The first part in our disruption series, Investment Principal Munish Malhotra examines the massive changes taking place in the semiconductor industry.
On July 20, 1969, a little over 50 years ago today, Neil Armstrong and Buzz Aldrin left the Eagle Lunar Module and placed the first human footprints on the moon. This was an incredibly complex task in the 1960s. The computers on the Apollo spacecraft, by far the most advanced on the planet at that time, had about as much memory and processing power as the modern toaster oven, cost $3.5 million apiece and each was about the size of a modern-day sedan. For perspective, the Apple iPhone 6 is 32,600 times faster than the best Apollo mission computers and performs instructions 120 million times faster all while fitting neatly in your pocket at a price of less than $600. This parabolic increase in processing power at significantly lower cost has been fueled by Moore’s Law. Coined by the former CEO of Intel Gordon Moore in 1965, Moore’s Law is the observation that the number of transistors on a microprocessor doubles every two years increasing the speed with which microprocessors can perform computational tasks. Moore’s Law has been one of the most disruptive forces in terms of driving productivity for the global economy since the transistor was first invented in 1947 at Bell Labs and we see no end in sight to its impact on society. This is the crux behind the often-used term “The Internet of Things” which is about the increasing consumption of semiconductors across more devices enabling the proliferation of new products and services from smartphones to smart home devices, cloud computing platforms, artificial intelligence applications, autonomous driving platforms, electric vehicles and leading-edge genetic sequencing machines all at better performance each year at the same or lower cost to society. In fact, the demand for semiconductor consumption going forward will be much larger than in the past and likely to come from a more diverse range of end markets including autos, industrial machinery, smartphones, data centers, etc rather than any single killer application. Importantly, these diverse demand drivers are much healthier for the industry overall as it reduces dependency on any one application as well as to any single product cycle and its maturation curve.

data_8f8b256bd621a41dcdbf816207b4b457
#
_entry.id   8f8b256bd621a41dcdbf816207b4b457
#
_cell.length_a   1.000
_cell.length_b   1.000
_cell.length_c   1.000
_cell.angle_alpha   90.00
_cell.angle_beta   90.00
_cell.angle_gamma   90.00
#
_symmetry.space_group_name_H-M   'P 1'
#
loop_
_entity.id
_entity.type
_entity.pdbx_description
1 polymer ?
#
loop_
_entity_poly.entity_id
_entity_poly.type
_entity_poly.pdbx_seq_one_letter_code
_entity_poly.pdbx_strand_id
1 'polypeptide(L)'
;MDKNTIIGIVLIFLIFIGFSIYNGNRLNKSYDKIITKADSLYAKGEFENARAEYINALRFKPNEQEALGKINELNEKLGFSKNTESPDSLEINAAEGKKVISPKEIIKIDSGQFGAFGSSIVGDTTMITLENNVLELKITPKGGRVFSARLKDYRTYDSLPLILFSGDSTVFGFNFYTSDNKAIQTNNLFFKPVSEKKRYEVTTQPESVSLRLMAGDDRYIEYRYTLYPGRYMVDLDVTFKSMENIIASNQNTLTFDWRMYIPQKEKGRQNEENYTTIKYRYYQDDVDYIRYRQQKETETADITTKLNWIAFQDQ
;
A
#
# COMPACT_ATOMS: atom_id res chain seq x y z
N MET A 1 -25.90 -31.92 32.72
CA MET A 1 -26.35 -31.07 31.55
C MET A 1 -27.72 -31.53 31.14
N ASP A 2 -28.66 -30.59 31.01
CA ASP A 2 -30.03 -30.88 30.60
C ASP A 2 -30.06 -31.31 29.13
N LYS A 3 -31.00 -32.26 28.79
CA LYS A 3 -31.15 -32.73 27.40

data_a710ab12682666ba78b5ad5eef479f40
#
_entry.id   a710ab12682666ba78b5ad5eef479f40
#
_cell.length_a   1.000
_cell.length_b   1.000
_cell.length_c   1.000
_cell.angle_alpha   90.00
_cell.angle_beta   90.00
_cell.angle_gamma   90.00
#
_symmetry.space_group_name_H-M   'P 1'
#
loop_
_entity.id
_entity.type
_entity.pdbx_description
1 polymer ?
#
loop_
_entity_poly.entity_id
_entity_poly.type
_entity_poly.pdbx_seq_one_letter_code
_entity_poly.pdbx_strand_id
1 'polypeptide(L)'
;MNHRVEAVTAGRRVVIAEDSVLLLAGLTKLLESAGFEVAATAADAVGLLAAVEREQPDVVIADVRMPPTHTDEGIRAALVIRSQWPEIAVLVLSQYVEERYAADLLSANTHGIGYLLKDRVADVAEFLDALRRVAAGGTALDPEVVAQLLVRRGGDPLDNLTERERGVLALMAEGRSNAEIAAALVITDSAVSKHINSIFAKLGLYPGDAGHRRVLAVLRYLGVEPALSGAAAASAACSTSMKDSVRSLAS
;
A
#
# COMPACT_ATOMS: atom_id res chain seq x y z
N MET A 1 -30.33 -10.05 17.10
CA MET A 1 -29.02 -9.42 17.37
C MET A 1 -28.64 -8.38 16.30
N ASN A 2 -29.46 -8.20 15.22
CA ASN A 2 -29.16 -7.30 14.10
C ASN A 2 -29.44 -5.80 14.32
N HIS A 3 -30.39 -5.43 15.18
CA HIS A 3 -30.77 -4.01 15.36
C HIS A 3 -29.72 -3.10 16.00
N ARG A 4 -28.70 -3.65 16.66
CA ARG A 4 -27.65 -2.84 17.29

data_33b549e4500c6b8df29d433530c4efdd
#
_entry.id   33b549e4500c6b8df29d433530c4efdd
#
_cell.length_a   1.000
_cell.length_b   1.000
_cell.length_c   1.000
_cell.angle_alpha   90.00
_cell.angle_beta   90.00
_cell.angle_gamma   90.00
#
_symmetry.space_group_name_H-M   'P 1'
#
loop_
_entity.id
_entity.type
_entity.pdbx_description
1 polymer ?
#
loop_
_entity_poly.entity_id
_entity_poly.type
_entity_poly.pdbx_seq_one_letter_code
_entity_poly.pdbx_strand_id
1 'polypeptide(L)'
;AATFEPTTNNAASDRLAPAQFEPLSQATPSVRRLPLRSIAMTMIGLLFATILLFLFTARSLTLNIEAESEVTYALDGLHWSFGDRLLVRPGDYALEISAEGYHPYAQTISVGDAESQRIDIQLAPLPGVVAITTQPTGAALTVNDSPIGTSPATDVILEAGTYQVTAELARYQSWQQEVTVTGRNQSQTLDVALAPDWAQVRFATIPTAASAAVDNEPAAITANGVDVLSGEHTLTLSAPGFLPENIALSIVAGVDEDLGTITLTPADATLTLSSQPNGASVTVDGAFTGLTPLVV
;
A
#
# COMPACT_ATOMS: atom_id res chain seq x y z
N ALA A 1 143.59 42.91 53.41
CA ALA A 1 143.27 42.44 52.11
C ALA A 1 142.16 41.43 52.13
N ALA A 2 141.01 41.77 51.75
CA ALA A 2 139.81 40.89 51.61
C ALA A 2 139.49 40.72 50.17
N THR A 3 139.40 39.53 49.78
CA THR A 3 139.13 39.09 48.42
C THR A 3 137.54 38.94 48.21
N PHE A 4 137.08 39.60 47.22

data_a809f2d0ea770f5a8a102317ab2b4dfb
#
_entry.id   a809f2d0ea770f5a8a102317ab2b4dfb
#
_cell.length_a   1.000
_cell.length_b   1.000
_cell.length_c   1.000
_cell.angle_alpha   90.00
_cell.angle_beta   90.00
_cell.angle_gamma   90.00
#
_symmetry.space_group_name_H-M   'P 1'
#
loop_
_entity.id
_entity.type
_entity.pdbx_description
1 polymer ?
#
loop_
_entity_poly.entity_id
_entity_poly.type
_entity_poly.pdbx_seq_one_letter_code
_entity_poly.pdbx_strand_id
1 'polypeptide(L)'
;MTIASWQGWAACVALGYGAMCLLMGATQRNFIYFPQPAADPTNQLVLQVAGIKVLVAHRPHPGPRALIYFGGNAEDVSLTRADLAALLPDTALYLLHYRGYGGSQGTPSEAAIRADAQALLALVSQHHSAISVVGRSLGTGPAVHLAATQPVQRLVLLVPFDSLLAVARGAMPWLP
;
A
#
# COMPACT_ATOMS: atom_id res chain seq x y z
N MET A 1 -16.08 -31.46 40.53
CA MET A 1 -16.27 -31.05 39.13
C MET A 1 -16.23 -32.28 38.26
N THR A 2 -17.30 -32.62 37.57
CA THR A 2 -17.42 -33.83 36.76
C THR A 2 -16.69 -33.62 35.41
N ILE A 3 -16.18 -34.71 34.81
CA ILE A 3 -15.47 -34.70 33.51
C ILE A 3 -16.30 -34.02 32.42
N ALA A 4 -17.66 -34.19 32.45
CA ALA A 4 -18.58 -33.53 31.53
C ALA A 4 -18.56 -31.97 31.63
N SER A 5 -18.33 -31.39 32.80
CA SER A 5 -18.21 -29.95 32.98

Interestingly and perhaps coincidentally, this surge in demand is happening at a time when the semiconductor industry has gone through rapid consolidation. Today the top 3 makers of memory chips control 80% of global production. The top 4 semiconductor equipment makers control 85% market share. Two companies control nearly 100% of the world’s supply of graphics processing units used for gaming, high-performance computing, and artificial intelligence. The leading semiconductor foundry controls 60% of the world’s capacity for outsourced semiconductor manufacturing and over 90% for leading-edge manufacturing process. This has led to much higher structural advantages for the semiconductor ecosystem relative to the prior 10-15 years and therefore much larger structural advantages around these businesses. In fact, the recent blacklisting of Huawei from using US-made key semiconductor components highlights just how critical semiconductor technology is becoming in the continued economic success and progress of countries and their development.
We believe the market may be overly myopic with its current views around semiconductor companies given their perceived level of cyclicality. While cycles are difficult to time, they may present some compelling opportunities.
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